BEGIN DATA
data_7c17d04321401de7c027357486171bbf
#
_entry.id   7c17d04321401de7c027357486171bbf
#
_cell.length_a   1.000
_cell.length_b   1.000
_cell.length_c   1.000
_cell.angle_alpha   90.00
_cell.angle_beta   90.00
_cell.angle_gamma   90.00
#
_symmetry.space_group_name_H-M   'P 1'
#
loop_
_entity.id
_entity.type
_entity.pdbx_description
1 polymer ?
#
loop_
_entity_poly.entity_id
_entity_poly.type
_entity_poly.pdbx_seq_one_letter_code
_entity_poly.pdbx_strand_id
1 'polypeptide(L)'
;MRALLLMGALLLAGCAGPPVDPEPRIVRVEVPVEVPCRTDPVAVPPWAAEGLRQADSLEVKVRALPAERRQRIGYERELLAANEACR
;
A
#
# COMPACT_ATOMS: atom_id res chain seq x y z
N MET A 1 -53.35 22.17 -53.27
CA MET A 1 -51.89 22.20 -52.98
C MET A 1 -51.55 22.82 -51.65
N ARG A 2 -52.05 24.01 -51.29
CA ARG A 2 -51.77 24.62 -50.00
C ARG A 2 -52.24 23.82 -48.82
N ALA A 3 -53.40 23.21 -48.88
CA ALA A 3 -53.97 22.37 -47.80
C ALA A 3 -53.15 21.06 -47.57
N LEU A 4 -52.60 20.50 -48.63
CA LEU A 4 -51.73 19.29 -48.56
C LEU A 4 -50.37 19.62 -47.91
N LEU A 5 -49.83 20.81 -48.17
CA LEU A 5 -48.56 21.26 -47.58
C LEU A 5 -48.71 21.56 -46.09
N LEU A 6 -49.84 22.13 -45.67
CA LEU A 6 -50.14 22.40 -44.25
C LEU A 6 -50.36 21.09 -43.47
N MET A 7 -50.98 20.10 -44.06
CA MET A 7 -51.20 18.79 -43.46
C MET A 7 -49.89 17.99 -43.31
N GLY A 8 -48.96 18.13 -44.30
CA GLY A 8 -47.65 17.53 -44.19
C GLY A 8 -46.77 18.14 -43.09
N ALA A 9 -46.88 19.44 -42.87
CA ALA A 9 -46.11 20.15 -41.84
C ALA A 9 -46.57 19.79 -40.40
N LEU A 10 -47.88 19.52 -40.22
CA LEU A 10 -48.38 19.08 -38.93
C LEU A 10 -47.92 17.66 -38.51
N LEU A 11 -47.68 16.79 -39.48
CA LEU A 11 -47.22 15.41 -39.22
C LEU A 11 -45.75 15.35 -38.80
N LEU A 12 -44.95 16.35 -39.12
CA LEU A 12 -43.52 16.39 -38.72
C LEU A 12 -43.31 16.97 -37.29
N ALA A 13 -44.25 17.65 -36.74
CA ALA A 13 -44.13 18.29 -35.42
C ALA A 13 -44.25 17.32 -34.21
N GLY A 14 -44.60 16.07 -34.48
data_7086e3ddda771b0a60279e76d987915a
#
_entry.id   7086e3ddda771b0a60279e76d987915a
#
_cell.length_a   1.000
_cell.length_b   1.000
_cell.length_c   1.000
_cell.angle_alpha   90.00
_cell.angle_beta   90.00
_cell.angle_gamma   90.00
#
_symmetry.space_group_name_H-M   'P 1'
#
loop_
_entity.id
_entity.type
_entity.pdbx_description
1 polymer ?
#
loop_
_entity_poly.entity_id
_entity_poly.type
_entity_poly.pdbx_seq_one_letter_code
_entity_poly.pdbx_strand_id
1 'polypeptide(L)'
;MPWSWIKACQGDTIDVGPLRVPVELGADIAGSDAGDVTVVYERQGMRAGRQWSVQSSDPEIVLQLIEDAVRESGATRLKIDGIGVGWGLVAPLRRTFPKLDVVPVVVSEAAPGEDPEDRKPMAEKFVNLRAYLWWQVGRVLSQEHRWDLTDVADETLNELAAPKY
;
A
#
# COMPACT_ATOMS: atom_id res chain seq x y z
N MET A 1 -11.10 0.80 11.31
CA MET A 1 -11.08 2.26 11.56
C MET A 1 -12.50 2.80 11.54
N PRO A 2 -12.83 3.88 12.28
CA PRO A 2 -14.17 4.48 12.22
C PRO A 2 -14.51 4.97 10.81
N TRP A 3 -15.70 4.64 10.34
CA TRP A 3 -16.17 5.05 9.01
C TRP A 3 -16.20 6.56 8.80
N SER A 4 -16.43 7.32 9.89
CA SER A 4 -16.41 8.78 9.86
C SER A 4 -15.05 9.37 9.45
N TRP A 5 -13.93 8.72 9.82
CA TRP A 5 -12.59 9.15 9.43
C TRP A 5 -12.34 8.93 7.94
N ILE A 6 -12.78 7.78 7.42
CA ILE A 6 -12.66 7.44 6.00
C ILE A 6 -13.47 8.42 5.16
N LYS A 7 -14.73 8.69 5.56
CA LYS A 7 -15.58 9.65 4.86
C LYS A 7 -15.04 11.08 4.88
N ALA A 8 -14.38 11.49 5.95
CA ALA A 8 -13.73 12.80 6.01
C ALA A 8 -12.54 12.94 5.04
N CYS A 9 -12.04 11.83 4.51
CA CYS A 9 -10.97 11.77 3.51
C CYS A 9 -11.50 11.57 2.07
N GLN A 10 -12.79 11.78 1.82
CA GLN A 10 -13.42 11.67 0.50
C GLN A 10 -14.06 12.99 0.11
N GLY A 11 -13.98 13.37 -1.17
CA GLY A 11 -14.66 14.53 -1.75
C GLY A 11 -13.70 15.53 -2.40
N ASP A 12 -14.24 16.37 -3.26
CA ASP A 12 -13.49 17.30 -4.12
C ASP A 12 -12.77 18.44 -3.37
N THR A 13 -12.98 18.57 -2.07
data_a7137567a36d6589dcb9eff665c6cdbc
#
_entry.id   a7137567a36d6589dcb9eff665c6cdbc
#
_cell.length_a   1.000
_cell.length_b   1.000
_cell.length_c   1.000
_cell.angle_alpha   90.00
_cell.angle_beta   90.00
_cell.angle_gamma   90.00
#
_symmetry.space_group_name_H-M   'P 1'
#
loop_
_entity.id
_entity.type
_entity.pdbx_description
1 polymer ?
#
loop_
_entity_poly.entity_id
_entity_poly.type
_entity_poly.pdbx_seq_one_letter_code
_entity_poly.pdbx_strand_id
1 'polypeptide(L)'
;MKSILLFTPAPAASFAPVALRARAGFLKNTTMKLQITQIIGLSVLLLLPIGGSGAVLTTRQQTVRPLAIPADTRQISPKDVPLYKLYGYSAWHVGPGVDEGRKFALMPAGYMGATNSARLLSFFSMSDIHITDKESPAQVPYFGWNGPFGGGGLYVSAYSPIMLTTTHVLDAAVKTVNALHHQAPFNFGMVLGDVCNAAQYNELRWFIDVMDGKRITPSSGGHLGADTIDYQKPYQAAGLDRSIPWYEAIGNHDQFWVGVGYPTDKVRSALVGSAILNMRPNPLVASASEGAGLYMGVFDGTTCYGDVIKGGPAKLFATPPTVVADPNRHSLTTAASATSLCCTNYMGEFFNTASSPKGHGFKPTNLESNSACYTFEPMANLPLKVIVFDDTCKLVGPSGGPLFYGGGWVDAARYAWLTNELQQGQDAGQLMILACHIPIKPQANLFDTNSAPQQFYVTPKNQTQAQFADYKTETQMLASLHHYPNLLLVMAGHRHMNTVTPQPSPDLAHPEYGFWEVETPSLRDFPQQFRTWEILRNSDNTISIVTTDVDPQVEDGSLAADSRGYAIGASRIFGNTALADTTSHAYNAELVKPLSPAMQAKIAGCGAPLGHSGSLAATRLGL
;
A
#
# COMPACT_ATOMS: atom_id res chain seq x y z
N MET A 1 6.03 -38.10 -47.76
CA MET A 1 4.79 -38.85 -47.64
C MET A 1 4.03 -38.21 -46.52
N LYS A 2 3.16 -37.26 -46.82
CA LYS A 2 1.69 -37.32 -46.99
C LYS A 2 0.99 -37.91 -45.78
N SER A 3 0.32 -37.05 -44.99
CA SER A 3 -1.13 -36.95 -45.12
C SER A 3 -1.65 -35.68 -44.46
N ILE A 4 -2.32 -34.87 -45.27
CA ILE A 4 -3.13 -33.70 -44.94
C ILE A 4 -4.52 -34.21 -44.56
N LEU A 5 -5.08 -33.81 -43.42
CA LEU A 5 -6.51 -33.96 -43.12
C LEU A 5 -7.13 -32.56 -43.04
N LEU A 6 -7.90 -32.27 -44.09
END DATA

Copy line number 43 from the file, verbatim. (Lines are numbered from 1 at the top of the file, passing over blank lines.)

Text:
N LEU A 5 -49.83 20.81 -48.17